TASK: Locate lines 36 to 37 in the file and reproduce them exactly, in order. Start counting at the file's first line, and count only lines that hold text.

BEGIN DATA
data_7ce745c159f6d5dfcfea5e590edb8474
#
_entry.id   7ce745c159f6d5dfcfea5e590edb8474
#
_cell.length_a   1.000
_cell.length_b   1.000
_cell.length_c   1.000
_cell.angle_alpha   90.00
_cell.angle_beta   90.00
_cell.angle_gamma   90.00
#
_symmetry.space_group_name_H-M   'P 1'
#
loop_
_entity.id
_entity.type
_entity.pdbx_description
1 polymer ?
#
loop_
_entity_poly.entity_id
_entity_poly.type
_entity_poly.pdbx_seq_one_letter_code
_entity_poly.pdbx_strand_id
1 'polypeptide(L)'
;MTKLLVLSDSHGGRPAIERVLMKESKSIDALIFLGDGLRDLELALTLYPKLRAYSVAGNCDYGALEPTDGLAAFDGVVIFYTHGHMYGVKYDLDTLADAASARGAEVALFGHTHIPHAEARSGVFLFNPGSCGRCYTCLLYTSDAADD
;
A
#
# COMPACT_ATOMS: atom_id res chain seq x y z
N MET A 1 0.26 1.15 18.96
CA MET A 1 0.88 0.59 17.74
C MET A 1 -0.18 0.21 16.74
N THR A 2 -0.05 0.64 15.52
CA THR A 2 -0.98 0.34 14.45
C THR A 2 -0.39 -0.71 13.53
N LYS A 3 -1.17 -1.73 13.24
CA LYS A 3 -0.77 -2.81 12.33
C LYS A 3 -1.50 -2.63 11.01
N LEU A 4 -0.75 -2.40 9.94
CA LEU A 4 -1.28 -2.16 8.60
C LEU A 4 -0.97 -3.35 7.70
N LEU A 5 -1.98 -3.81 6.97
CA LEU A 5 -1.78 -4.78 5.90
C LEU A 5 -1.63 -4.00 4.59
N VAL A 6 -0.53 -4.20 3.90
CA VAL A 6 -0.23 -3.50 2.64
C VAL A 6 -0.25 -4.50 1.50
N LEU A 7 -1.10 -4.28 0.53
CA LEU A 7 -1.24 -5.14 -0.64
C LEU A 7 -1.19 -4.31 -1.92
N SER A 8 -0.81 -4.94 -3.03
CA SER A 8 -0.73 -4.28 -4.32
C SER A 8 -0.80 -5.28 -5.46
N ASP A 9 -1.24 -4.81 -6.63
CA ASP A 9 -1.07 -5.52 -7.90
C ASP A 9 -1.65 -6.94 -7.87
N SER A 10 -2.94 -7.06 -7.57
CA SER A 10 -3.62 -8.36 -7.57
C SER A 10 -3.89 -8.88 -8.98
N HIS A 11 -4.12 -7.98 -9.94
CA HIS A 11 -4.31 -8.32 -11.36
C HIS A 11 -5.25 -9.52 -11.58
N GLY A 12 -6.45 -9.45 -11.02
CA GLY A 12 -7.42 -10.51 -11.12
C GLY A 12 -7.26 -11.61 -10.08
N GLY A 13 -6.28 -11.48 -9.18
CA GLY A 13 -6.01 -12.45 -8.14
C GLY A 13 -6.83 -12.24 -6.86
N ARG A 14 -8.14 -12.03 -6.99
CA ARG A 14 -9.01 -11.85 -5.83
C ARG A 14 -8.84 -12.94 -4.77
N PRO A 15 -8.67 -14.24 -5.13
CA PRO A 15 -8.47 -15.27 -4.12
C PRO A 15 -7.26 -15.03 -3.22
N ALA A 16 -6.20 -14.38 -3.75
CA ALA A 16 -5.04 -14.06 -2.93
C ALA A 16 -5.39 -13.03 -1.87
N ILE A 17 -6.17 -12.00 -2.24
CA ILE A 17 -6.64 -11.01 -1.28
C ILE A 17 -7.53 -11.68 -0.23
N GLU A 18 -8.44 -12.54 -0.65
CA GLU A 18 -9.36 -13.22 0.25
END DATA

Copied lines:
C THR A 2 -0.39 -0.71 13.53
N LYS A 3 -1.17 -1.73 13.24